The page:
Lynch et al. (1984) methodology has divided designing urban spaces into three main groups: “General, sensuous, and special standards”.
These standards can be divided into a group of points that deal with all space’s aspects “environmental, urban, economic, and social nature”, as Table 1.
Ann Beer, Breen, Rigby standards
As Beer and Higgins (2004, p.8) stated, the basic concepts of influence in urban space planning can be summarized as follows.
Physical environment: It refers to all environmental features that exist in the surrounding areas.
Flora and Fauna: The space design should not alter the flora and fauna of the surrounding environment.
Soil: The nature of soil affects the use of materials and treatments. The designer’s success measured by his ability to adapt the quality of the soil to serve the design purposes.
Topography:-Beer believes (2004, p.8,39) that topography contributes to regulating and distributing activities.
Water: It means preservation of any natural source of water.
Climate and air quality: It means taking into consideration the local climatic features of the site.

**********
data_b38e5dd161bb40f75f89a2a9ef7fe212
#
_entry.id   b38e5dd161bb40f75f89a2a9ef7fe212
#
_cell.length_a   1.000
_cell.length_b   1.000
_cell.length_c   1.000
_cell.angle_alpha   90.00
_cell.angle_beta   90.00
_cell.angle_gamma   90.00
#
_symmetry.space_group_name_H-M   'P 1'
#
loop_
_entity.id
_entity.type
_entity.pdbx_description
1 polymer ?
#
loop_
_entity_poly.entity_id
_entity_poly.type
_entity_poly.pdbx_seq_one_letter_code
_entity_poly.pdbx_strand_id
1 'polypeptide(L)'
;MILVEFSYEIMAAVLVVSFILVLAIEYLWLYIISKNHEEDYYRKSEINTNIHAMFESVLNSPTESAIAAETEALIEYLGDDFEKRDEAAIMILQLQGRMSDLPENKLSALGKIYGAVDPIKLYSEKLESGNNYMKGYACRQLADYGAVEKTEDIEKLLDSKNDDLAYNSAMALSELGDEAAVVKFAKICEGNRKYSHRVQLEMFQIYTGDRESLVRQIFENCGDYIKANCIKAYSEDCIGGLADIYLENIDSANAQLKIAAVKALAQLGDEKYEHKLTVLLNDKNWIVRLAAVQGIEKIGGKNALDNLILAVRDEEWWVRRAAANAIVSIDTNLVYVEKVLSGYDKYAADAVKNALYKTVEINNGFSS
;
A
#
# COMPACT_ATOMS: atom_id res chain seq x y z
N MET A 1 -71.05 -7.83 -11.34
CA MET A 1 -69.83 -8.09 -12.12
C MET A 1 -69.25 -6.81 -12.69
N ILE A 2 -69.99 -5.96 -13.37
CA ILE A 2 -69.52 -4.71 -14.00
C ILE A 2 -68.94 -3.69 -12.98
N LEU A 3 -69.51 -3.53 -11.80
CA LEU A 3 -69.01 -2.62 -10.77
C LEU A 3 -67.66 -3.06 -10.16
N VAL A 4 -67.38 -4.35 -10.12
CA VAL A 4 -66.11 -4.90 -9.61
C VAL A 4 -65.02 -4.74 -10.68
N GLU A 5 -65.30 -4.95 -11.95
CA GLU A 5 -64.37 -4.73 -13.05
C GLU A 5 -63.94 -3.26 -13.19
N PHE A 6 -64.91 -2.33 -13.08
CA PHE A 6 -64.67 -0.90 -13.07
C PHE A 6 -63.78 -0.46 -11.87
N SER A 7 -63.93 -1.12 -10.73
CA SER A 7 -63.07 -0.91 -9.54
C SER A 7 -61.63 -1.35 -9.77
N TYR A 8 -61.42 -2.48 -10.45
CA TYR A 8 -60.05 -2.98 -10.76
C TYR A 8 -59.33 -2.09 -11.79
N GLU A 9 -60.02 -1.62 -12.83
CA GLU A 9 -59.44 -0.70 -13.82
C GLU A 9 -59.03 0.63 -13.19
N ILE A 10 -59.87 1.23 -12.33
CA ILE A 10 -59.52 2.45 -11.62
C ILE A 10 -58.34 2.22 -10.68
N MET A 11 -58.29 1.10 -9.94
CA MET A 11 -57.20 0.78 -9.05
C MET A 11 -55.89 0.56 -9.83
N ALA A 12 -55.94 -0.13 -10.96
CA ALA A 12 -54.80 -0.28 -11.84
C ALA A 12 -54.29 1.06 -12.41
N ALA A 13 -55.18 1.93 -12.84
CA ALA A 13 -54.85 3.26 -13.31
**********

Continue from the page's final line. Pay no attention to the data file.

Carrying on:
Landscaping: The use of forming elements as brushes and plants to give the site a distinct personality.
Diversity of human experience and the human habitat.
Impression: It intended to impress users with the place by achieving a set of vocabulary, including diversity.
Privacy: Whether it is auditory or visual, should consider that element differs from one culture to another
Built environment: It refers to the user’s sense of the surrounding environment, but this will lead to less privacy and crowded spaces.
Noise: This measure should be respected by the designer so that the users can feel comfortable in the space.
Security: The increasing in the sense of security, the greater the interaction and feeling attached to the place, this can be achieved through the visual clarity and defining a clear site boundary.